Last month, James Ibori, a former governor of oil-rich Delta state in the south of Nigeria was released, after four years in a UK prison. He had been convicted by a British court for embezzling state funds during his eight years in charge. Ibori was released and deported after he had returned up to $110 million of “proceeds of crime”.
Ibori’s journey to spend time at her majesty’s prisons started after 2009, when a Nigerian court threw out a 170-count corruption charge against him, citing a lack of merit in the case. But the determination of the government at the day and the cooperation of Interpol ensured he was arrested a year after he fled to the United Arab Emirates to avoid extradition to the United Kingdom for retrial.
On release in December, Ibori was ushered into the waiting arms of some of his fiercest supporters including Peter Nwaoboshi, a serving Nigerian senator from his state. Back home, the Delta state government reaffirmed its joy and loyalty while in Oghara his hometown, the celebrations at the news of his release got so out of hand a motorcycle rider got killed in a hit-and-run accident while performing celebratory stunts.
To Nigerians outside the Niger Delta region, it’s puzzling that Ibori, who has a long history of allegations of theft and fraud going back to the nineties, would be welcomed so openly. What may even be more surprising is the strong possibility that his political career rather than fizzling out, could be on the verge of a resurgence.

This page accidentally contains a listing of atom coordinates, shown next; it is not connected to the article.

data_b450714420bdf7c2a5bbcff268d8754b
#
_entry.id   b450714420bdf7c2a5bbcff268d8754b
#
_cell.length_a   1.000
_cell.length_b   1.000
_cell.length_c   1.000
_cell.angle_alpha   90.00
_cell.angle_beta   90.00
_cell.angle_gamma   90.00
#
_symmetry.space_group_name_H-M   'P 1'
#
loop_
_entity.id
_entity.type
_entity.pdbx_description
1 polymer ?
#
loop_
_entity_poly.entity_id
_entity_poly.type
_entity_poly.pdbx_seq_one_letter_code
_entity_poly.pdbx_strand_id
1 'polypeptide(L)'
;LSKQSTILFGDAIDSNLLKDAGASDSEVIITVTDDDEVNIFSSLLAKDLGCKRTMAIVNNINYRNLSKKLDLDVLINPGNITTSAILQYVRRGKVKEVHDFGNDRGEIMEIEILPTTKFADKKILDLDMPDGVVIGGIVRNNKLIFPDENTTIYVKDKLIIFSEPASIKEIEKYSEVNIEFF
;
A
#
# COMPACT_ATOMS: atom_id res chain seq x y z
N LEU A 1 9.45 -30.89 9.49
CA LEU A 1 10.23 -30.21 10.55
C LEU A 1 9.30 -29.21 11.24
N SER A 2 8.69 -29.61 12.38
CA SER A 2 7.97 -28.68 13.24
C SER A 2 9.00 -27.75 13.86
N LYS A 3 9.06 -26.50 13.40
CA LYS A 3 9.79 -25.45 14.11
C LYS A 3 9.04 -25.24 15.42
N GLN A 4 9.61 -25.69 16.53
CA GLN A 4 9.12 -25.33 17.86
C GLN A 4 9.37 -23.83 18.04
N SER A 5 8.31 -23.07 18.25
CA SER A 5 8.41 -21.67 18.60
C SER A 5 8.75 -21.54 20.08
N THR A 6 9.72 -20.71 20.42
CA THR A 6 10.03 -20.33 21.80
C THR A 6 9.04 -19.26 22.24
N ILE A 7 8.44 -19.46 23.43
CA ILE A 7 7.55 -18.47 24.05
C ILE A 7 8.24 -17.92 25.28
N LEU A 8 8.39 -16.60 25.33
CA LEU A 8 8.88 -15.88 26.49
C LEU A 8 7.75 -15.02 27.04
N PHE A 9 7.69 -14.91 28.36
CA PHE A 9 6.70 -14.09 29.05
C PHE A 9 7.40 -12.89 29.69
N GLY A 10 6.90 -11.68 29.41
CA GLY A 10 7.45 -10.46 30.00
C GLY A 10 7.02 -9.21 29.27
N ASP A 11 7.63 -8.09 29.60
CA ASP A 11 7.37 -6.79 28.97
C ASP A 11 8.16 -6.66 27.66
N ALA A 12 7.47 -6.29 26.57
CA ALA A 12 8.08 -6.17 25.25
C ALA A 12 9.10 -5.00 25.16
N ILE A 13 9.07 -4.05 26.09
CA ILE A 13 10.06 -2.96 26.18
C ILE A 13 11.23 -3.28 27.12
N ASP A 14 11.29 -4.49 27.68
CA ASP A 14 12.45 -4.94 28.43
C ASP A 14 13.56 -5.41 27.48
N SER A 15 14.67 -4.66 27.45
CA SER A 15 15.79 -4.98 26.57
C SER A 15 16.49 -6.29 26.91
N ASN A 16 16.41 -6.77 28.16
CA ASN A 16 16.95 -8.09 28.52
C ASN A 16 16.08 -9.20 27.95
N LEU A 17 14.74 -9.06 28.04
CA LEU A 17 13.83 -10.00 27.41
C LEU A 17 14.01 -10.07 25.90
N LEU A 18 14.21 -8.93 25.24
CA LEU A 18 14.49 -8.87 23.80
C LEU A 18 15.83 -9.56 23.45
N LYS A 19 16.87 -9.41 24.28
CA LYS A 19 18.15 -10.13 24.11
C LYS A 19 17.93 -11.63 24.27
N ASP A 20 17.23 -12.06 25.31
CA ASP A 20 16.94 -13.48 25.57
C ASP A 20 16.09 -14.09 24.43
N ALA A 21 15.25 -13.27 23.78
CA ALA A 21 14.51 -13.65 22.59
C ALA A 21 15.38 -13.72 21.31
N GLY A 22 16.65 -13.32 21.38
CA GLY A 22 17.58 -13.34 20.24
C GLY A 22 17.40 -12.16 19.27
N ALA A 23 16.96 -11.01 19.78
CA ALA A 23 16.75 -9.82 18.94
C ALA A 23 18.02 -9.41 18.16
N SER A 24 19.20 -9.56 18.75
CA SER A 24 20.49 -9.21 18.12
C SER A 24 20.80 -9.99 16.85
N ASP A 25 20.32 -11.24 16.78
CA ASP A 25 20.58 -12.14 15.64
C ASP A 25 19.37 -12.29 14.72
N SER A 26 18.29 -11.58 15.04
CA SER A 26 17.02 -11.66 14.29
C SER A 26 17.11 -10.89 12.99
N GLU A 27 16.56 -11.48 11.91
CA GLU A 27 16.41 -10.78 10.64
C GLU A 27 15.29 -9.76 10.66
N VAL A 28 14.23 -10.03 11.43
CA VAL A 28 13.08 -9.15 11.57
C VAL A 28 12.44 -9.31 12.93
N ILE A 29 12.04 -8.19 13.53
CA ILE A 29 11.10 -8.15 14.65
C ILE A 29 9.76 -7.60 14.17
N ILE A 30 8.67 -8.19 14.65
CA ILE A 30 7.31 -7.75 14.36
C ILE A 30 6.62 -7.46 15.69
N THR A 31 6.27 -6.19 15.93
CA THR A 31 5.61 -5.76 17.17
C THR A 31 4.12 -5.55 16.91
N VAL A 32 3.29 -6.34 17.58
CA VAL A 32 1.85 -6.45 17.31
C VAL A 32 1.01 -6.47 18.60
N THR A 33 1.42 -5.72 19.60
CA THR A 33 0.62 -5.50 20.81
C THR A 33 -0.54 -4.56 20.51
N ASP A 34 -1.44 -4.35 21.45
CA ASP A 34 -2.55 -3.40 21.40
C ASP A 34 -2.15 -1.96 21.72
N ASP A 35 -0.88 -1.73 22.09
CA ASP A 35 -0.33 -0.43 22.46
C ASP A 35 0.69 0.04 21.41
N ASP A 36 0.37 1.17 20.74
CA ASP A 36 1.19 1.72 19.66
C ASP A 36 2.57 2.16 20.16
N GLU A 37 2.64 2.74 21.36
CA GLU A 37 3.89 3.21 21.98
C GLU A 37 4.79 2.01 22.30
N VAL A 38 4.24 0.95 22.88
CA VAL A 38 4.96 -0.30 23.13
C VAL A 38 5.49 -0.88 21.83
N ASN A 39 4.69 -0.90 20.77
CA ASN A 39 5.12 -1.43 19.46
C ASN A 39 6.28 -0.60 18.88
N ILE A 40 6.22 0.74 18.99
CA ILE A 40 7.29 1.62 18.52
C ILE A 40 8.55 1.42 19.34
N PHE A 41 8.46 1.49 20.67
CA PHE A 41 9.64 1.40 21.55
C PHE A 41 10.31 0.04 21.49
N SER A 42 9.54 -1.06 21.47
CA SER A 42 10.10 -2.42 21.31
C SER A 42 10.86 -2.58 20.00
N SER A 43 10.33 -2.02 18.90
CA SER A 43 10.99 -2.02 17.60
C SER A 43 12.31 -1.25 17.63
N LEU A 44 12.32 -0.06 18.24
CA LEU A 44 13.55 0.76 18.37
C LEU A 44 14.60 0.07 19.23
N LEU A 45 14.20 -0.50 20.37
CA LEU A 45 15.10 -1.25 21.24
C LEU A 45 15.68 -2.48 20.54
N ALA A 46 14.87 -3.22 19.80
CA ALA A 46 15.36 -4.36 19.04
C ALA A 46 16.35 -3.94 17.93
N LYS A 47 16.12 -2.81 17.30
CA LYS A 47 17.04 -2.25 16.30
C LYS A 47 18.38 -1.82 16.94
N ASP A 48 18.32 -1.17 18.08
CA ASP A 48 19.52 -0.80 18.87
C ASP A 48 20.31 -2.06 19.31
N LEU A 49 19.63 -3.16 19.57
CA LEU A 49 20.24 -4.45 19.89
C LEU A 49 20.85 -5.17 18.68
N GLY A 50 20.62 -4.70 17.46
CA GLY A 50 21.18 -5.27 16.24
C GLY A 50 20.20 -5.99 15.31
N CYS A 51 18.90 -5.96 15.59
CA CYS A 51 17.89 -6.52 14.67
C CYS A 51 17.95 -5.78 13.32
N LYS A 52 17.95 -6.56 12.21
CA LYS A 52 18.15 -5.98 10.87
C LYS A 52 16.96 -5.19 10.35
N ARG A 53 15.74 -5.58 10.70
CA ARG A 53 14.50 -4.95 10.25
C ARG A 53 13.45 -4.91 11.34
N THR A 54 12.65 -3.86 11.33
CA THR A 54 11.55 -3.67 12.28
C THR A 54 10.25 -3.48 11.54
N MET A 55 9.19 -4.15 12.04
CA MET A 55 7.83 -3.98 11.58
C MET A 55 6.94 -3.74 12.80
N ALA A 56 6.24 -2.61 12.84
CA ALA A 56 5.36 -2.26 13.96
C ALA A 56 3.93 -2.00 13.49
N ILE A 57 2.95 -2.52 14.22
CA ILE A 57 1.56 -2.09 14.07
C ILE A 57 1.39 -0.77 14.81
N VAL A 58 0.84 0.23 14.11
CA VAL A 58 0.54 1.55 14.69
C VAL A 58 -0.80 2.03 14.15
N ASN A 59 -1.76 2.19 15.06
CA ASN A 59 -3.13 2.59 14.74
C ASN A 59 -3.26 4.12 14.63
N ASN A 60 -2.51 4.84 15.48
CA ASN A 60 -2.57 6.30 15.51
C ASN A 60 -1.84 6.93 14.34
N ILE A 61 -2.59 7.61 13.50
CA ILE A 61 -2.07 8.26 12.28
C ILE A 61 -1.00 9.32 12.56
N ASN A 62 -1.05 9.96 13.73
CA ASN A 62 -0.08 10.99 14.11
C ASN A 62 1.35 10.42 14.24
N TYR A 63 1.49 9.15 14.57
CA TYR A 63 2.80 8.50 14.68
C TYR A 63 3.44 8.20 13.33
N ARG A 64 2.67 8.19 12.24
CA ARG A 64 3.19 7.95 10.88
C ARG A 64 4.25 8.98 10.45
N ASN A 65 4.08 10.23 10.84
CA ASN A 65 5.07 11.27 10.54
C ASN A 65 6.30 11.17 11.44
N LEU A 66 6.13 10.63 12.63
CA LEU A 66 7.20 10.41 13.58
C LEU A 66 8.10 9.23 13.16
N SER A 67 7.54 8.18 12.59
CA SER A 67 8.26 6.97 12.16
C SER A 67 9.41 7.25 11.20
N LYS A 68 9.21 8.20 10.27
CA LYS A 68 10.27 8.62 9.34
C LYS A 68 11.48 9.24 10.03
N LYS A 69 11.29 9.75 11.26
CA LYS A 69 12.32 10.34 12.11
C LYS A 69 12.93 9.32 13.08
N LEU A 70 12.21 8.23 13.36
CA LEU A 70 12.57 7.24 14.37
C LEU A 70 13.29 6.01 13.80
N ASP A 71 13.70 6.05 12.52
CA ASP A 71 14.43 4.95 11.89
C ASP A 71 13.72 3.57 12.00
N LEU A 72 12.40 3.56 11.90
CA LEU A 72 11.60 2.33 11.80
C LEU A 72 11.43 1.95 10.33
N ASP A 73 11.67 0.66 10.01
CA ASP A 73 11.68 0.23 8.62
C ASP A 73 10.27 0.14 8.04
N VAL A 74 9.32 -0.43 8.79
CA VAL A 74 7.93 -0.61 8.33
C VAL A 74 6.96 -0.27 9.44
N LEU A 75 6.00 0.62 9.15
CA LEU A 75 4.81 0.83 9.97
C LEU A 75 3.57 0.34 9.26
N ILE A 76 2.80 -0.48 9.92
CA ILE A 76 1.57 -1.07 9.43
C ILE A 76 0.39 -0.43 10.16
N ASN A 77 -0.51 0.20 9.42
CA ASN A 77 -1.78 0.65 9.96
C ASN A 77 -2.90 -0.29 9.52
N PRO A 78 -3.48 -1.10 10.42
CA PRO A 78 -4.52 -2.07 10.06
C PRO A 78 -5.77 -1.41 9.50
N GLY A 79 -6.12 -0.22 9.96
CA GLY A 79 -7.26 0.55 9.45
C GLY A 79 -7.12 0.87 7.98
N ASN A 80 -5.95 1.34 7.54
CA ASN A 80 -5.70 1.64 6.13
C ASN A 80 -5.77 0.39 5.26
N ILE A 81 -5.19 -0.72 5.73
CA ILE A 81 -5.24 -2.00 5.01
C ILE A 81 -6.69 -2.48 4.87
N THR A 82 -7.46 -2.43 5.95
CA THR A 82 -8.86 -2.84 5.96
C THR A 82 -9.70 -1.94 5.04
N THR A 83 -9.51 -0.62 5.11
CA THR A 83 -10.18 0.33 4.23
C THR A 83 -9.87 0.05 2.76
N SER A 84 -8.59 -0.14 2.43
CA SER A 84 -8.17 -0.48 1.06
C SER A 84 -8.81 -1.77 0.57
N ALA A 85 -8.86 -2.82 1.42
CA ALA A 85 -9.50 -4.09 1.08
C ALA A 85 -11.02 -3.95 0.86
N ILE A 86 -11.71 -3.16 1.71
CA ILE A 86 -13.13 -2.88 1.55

A lot of people owe their political rise to Ibori explains Cheta Nwanze, head of research at SBM Intelligence. “He empowered many politicians around him and built infrastructure in many parts of Delta State,” says Nwanze.
“There is also a narrative within the Niger Delta that in other regions, thieves get away with their loot. However, their own heroes and liberators like Ibori and [former Bayelsa governor, Diepreye]Alamieseyeigha who also steal are persecuted. Hence the way people have reacted to his release.”
Samuel Oniovosa, a resident of Ughelli town in Delta and a government worker during Ibori’s first tenure agrees. “Ibori was one of those who grabbed money but was also a benefactor to a lot of politicians and put a lot of infrastructure in the state so a lot of people see him as a godsend. Even in prison, people would go ask his opinion on a lot of stuff.”
Hugely influential in his two four-year terms as governor, Ibori installed Emmanuel Uduaghan, his protégé and cousin as successor in a clime where godfatherism helps to oil the wheels of political machineries across the country. While in prison, evidence of his tenterhooks came to the fore as a faction of his party—the People’s Democratic Party (PDP)—loyal to him sidestepped the incumbent’s choice and anointed Ifeanyi Okowa, a former member of Ibori’s cabinet as governor.
With the Nigerian economy currently in recession and the general sentiment being that the Muhammadu Buhari presidency has underperformed, political permutations and alignments are already underway ahead of the 2019 general elections. And Ibori’s name has come up as one of those who could be a key ally for some of the principal actors. “I believe the government at the center will try to court him because of his influence in Delta but no one knows if he will get into the thick of things immediately or rest indefinitely”, adds Nwanze.